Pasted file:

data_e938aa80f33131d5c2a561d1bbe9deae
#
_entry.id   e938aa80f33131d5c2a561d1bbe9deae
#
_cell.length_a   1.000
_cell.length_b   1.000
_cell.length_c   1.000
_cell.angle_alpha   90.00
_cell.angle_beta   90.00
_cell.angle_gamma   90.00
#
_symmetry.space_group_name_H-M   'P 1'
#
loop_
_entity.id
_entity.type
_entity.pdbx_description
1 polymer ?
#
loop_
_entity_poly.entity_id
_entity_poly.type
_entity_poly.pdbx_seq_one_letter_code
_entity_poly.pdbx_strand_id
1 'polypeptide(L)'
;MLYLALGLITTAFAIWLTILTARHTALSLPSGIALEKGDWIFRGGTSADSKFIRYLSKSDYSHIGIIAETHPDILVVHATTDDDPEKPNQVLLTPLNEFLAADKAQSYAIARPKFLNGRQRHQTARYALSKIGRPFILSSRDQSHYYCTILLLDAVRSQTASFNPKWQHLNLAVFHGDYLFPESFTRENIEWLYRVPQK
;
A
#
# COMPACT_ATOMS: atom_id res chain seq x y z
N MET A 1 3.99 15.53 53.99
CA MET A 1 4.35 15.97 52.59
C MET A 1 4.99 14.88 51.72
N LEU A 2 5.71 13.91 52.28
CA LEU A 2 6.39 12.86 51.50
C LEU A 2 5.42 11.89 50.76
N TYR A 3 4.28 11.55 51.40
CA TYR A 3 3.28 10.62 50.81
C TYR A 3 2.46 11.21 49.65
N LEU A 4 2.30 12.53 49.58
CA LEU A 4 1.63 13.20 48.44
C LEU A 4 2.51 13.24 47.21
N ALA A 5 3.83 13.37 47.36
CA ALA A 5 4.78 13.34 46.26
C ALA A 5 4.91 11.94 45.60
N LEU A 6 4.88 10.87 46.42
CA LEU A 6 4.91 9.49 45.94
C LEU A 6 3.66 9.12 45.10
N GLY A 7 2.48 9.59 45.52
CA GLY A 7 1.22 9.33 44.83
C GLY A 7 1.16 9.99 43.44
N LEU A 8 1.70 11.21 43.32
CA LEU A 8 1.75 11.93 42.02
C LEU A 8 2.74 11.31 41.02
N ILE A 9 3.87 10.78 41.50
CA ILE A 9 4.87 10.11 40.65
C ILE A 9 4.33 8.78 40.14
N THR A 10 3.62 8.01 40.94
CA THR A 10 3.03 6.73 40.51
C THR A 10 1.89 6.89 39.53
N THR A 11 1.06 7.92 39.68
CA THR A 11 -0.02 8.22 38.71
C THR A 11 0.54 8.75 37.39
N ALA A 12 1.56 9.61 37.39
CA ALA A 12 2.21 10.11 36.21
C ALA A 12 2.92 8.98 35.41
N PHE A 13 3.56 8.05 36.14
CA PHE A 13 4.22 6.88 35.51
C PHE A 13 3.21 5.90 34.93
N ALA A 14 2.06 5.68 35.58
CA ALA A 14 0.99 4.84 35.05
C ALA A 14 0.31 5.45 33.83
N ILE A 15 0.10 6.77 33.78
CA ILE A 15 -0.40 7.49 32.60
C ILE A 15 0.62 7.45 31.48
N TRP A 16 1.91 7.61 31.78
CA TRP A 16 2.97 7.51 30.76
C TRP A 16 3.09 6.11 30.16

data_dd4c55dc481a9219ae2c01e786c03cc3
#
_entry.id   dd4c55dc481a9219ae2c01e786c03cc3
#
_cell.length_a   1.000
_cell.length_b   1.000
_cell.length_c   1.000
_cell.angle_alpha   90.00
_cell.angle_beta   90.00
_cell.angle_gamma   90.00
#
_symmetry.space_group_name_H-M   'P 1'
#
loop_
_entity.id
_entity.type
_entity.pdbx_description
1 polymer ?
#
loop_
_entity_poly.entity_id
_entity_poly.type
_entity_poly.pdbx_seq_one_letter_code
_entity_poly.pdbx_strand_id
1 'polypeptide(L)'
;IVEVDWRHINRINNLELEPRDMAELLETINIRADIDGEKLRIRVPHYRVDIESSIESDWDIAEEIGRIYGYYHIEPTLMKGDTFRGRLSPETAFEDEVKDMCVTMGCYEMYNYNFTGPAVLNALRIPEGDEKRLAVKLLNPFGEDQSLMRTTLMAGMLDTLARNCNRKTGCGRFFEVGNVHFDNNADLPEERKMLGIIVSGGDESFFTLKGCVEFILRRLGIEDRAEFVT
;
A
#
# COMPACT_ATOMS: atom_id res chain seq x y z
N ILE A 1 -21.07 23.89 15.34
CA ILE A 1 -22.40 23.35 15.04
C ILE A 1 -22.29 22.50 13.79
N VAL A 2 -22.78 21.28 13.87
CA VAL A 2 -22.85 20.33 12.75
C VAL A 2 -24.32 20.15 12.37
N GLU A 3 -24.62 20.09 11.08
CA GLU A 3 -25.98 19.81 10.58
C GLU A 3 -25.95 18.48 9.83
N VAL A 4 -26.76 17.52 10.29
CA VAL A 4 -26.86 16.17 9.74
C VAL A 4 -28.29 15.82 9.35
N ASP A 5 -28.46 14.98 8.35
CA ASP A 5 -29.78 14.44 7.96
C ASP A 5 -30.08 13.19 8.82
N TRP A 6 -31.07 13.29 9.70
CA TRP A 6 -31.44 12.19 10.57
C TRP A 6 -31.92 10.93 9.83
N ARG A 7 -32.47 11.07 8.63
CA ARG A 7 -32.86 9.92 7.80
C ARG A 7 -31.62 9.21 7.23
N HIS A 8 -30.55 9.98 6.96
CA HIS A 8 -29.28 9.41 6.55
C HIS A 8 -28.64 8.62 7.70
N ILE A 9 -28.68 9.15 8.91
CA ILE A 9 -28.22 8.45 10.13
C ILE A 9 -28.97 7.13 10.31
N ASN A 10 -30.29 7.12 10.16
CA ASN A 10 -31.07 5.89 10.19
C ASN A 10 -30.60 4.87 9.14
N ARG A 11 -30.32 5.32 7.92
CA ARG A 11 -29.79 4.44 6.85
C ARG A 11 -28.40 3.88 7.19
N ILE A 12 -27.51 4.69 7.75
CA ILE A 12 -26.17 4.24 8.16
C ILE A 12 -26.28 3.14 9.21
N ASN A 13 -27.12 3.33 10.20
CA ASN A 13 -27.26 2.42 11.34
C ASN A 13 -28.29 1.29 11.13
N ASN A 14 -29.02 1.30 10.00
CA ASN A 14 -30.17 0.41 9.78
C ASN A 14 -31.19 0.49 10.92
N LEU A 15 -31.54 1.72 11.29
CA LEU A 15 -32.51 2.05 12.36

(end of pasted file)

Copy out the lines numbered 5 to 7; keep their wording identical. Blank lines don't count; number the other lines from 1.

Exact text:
_cell.length_a   1.000
_cell.length_b   1.000
_cell.length_c   1.000